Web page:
With 1108 votes cast, the results are:
The poll returned a close result, with 45% of respondents voting
‘yes’ and 55% ‘no’ and this is reflected in the views of academic
librarians in the University.
It is true that the format of Wikipedia gives it several
advantages over existing academic sources.
Its ‘live’ nature means that it is continually updated by
contributors and is excellent for picking up new and fleeting
jargon terms and usually up to date so that it can react to events
and changes in culture as they happen – something established
academic resources can’t do with their lengthy editorial
Wikipedia does have some validity in the research process with
advantages over existing academic resources. It’s a fine starting
point for a quick overview, to familiarise yourself with a topic
that may be completely new to you and with useful links to related
However, students following a course of academic study are
expected to explore and engage with a full range of material to
present a balanced argument and shouldn’t rely on encyclopaedias as
a single research source.
It’s also worth noting that contributors to Wikipedia have
dropped significantly in recent times and maintenance of the site
could become a real issue.
The key objection we have with students using Wikipedia as an
information source is the question of authorship.
Its contributors, however well meaning, are often enthusiasts
with no academic standing (although some entries are breathtaking
in the level of detail they contain) and herein lays the central
point of opposition – students following a course of academic study
are expected to explore and engage with academic sources.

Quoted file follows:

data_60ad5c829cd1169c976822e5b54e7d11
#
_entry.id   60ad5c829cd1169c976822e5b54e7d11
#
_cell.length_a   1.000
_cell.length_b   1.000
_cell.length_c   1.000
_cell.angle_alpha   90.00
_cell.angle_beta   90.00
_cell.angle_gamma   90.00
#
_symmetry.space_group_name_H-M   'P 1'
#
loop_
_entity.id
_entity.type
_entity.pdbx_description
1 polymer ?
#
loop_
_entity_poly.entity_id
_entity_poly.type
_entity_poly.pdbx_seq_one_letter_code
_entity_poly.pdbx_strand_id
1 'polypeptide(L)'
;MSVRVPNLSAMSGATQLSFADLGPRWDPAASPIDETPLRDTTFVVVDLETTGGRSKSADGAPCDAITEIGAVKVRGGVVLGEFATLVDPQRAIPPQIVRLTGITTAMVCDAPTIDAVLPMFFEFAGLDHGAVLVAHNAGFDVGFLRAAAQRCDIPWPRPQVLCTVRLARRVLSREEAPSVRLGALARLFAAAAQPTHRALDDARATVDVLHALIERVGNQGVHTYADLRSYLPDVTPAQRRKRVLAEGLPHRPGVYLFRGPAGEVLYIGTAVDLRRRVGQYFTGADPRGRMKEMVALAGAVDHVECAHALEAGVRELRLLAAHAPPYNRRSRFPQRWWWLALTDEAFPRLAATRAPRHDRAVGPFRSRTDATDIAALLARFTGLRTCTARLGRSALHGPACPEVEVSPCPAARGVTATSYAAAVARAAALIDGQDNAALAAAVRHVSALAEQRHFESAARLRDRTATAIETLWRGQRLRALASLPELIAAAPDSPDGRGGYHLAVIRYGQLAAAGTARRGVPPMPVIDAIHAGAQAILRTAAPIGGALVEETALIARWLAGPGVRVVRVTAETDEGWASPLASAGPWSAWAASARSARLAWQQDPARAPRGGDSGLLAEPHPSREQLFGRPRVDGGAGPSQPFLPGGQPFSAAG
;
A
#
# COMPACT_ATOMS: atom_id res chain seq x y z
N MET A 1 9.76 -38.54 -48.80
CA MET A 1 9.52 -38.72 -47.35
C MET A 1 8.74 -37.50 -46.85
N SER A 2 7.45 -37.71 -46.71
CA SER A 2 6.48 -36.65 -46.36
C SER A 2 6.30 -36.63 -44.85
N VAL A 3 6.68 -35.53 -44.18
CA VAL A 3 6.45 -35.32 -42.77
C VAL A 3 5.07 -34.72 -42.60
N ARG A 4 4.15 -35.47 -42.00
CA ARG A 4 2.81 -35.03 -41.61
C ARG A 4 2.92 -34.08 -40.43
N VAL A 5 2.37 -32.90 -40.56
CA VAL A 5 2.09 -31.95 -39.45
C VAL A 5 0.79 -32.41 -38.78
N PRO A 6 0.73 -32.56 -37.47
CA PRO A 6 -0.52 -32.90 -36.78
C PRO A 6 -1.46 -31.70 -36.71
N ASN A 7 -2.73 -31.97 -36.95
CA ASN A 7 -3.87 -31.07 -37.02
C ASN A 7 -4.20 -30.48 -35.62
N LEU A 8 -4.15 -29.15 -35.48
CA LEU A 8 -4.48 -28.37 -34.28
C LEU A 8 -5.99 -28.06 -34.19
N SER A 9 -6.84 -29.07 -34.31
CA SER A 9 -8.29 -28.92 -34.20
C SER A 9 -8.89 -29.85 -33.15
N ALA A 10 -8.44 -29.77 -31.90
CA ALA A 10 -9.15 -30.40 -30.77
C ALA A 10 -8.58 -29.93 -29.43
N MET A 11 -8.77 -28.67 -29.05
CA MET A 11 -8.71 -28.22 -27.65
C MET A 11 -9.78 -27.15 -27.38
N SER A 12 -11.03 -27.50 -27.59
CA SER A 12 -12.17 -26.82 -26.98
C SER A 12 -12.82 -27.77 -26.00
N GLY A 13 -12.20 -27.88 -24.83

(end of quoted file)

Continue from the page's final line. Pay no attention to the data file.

Academic sources have an editorial element and in many cases
they have the extra element of peer review, which in simple terms
means that the information is verified by experts in the field. In
its current version, academics may contribute to it but there is no
overall peer review and editing. Until this approach alters,
Wikipedia is simply unreliable.
An alternative “scholarly” option is scholarpedia (http://www.scholarpedia.org/)
which has a similar spirit to Wikipedia but where contributors are
invited to write articles for it based on their credentials.
On a practical level we have no problems with students or staff
using Wikipedia (or Google) as a starting point, as they both can
give a valuable oversight of a subject.
However, we believe it is vital is that students are given the
opportunity within the curriculum to develop their
information-seeking skills to enable them to retrieve information
from a wide variety of sources – in whatever format – to evaluate
for relevance and authenticity.
They can then critically analyse the information and communicate
it forward in an ethical and legal manner.
Chris Lambert, Helen Curtis, and Tom Hicks
Academic Liaison Team, Learning
and Information Services.
17 February 2010
University of Wolverhampton, Wulfruna Street, Wolverhampton, WV1 1LY
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